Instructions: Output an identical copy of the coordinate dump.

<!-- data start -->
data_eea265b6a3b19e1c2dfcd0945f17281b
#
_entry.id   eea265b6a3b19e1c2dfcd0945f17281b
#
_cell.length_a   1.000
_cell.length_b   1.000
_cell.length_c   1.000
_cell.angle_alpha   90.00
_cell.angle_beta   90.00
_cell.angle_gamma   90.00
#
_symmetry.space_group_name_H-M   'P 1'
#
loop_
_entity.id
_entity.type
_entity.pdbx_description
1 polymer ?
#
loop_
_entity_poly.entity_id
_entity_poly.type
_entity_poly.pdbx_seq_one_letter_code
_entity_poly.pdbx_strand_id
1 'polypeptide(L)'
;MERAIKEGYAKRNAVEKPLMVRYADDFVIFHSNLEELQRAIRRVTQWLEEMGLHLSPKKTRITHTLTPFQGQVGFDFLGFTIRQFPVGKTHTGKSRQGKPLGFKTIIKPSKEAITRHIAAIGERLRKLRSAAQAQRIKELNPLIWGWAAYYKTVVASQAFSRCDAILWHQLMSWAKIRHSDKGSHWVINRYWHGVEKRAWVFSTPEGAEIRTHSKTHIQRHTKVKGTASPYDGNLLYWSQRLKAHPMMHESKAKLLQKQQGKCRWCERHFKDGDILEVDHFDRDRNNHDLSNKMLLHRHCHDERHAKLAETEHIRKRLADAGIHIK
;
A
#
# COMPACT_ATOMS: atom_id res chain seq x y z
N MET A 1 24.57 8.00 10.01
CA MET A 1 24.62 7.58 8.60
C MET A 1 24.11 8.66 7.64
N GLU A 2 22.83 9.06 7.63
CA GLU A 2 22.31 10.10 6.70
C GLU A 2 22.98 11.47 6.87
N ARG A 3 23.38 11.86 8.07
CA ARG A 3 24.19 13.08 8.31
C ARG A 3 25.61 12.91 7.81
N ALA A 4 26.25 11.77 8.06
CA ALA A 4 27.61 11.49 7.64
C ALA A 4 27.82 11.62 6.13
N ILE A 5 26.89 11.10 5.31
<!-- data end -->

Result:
data_eea265b6a3b19e1c2dfcd0945f17281b
#
_entry.id   eea265b6a3b19e1c2dfcd0945f17281b
#
_cell.length_a   1.000
_cell.length_b   1.000
_cell.length_c   1.000
_cell.angle_alpha   90.00
_cell.angle_beta   90.00
_cell.angle_gamma   90.00
#
_symmetry.space_group_name_H-M   'P 1'
#
loop_
_entity.id
_entity.type
_entity.pdbx_description
1 polymer ?
#
loop_
_entity_poly.entity_id
_entity_poly.type
_entity_poly.pdbx_seq_one_letter_code
_entity_poly.pdbx_strand_id
1 'polypeptide(L)'
;MERAIKEGYAKRNAVEKPLMVRYADDFVIFHSNLEELQRAIRRVTQWLEEMGLHLSPKKTRITHTLTPFQGQVGFDFLGFTIRQFPVGKTHTGKSRQGKPLGFKTIIKPSKEAITRHIAAIGERLRKLRSAAQAQRIKELNPLIWGWAAYYKTVVASQAFSRCDAILWHQLMSWAKIRHSDKGSHWVINRYWHGVEKRAWVFSTPEGAEIRTHSKTHIQRHTKVKGTASPYDGNLLYWSQRLKAHPMMHESKAKLLQKQQGKCRWCERHFKDGDILEVDHFDRDRNNHDLSNKMLLHRHCHDERHAKLAETEHIRKRLADAGIHIK
;
A
#
# COMPACT_ATOMS: atom_id res chain seq x y z
N MET A 1 24.57 8.00 10.01
CA MET A 1 24.62 7.58 8.60
C MET A 1 24.11 8.66 7.64
N GLU A 2 22.83 9.06 7.63
CA GLU A 2 22.31 10.10 6.70
C GLU A 2 22.98 11.47 6.87
N ARG A 3 23.38 11.86 8.07
CA ARG A 3 24.19 13.08 8.31
C ARG A 3 25.61 12.91 7.81
N ALA A 4 26.25 11.77 8.06
CA ALA A 4 27.61 11.49 7.64
C ALA A 4 27.82 11.62 6.13
N ILE A 5 26.89 11.10 5.31